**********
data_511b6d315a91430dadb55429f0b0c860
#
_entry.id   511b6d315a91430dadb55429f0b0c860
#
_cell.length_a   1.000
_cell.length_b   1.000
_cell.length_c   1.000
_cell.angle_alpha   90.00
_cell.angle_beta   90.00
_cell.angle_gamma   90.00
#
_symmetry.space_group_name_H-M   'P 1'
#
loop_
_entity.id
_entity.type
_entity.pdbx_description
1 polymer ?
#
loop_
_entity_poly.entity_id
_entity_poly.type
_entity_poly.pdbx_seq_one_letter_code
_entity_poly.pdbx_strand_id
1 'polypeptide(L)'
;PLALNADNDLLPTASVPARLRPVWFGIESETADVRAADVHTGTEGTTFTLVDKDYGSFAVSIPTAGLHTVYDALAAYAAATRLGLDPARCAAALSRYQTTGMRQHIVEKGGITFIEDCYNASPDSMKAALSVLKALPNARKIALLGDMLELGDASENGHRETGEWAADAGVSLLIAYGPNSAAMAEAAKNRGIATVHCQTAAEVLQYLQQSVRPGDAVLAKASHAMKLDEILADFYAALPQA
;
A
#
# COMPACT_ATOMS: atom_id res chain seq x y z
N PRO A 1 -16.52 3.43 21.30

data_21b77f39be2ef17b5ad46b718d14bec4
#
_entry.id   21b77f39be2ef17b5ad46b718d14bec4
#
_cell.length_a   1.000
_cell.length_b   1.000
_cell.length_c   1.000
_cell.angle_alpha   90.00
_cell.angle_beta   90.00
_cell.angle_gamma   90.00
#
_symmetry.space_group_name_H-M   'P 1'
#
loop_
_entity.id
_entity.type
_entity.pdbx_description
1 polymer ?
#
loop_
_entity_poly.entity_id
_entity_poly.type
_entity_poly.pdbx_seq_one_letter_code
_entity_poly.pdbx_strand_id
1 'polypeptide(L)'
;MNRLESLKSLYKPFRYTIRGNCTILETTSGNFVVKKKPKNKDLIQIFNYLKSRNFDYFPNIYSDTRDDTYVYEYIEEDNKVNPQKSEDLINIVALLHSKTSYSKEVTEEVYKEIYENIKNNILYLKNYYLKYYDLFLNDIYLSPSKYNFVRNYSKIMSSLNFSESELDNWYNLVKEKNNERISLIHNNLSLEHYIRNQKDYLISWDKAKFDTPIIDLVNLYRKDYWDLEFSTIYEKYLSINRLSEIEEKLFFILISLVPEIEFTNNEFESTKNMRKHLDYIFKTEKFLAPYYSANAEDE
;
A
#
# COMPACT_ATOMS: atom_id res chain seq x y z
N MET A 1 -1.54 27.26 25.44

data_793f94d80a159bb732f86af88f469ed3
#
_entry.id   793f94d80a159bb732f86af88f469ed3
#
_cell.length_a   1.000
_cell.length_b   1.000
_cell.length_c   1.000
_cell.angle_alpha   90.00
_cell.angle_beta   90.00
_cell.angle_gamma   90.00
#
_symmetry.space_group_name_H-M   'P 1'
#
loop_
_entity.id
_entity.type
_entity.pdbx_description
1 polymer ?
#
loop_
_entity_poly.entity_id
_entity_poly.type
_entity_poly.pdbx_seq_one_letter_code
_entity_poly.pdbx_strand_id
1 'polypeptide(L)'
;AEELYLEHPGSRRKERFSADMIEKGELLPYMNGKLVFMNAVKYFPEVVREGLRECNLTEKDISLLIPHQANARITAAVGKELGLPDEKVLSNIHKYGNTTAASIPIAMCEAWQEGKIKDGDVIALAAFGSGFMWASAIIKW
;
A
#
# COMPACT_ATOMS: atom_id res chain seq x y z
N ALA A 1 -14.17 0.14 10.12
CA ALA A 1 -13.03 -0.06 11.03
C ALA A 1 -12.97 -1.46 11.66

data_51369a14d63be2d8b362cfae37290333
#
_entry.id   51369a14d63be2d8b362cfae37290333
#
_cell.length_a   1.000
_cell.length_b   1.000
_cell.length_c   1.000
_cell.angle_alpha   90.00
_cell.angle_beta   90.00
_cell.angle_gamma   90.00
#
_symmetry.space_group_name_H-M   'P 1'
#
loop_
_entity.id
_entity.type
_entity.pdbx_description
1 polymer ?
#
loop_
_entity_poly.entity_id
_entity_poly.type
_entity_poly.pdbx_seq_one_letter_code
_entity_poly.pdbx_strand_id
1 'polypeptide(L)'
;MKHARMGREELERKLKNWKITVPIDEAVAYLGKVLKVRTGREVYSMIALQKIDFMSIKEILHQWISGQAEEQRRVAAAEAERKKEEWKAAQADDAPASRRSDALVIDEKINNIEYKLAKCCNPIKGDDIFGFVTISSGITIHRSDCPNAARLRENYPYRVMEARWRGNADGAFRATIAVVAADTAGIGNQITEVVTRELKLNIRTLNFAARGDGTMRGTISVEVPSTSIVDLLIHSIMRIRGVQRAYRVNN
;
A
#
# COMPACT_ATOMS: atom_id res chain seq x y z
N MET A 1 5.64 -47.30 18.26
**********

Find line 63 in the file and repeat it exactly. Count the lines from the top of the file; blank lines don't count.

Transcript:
data_793f94d80a159bb732f86af88f469ed3